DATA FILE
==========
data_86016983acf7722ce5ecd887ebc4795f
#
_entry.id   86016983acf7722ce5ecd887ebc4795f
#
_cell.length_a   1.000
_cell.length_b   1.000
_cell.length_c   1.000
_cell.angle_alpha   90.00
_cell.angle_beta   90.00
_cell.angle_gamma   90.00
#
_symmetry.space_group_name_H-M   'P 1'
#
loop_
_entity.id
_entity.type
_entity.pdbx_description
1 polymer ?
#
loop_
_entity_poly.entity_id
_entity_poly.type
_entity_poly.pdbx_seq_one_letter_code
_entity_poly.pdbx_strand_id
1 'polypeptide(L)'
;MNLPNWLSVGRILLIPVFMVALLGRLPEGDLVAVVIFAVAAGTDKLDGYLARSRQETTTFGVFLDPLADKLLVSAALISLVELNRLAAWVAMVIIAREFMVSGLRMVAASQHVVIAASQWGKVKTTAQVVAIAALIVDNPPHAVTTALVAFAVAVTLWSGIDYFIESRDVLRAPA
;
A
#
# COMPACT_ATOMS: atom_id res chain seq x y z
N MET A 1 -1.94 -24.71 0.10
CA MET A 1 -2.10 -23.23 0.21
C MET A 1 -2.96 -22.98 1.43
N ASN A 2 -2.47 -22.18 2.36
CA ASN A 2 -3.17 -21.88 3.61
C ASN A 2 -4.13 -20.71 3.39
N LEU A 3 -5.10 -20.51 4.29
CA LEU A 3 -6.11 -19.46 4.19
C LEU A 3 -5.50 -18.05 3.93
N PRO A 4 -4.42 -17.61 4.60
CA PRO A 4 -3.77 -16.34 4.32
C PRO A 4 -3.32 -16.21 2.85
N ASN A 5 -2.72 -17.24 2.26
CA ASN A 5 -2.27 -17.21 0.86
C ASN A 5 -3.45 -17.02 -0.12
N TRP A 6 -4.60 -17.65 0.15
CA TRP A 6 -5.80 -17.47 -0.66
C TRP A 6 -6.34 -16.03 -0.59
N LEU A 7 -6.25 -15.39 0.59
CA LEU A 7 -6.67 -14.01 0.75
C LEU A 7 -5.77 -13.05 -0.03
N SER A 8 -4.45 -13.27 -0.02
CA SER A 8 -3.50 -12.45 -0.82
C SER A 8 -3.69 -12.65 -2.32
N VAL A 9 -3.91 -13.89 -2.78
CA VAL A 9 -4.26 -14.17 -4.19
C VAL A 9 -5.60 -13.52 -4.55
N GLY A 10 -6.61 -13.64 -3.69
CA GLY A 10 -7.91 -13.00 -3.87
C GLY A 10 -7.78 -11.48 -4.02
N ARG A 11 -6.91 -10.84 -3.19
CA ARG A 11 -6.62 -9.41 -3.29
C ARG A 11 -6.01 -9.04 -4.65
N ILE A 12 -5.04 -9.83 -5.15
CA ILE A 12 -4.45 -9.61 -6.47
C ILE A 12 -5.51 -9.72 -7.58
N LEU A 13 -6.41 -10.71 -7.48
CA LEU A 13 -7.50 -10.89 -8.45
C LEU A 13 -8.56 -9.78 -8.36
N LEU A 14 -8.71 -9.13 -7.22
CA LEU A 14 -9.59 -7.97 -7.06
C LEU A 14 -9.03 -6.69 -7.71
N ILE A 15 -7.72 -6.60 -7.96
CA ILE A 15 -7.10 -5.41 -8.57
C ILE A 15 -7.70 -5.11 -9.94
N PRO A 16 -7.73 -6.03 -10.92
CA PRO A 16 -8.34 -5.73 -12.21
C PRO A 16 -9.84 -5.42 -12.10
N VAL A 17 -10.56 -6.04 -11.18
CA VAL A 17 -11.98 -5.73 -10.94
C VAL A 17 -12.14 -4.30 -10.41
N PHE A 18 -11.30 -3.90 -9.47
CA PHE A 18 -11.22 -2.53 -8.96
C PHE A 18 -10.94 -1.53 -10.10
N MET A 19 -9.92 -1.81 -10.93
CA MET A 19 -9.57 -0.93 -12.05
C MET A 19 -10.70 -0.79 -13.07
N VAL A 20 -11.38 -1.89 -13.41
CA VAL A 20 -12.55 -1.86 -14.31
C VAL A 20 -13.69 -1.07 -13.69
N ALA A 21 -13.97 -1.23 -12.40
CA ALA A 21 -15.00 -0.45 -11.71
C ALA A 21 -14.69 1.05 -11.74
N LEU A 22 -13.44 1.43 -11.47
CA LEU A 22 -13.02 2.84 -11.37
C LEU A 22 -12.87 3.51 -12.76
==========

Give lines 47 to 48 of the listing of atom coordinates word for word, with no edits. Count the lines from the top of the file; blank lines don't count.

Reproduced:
CA TRP A 6 -5.80 -17.47 -0.66
C TRP A 6 -6.34 -16.03 -0.59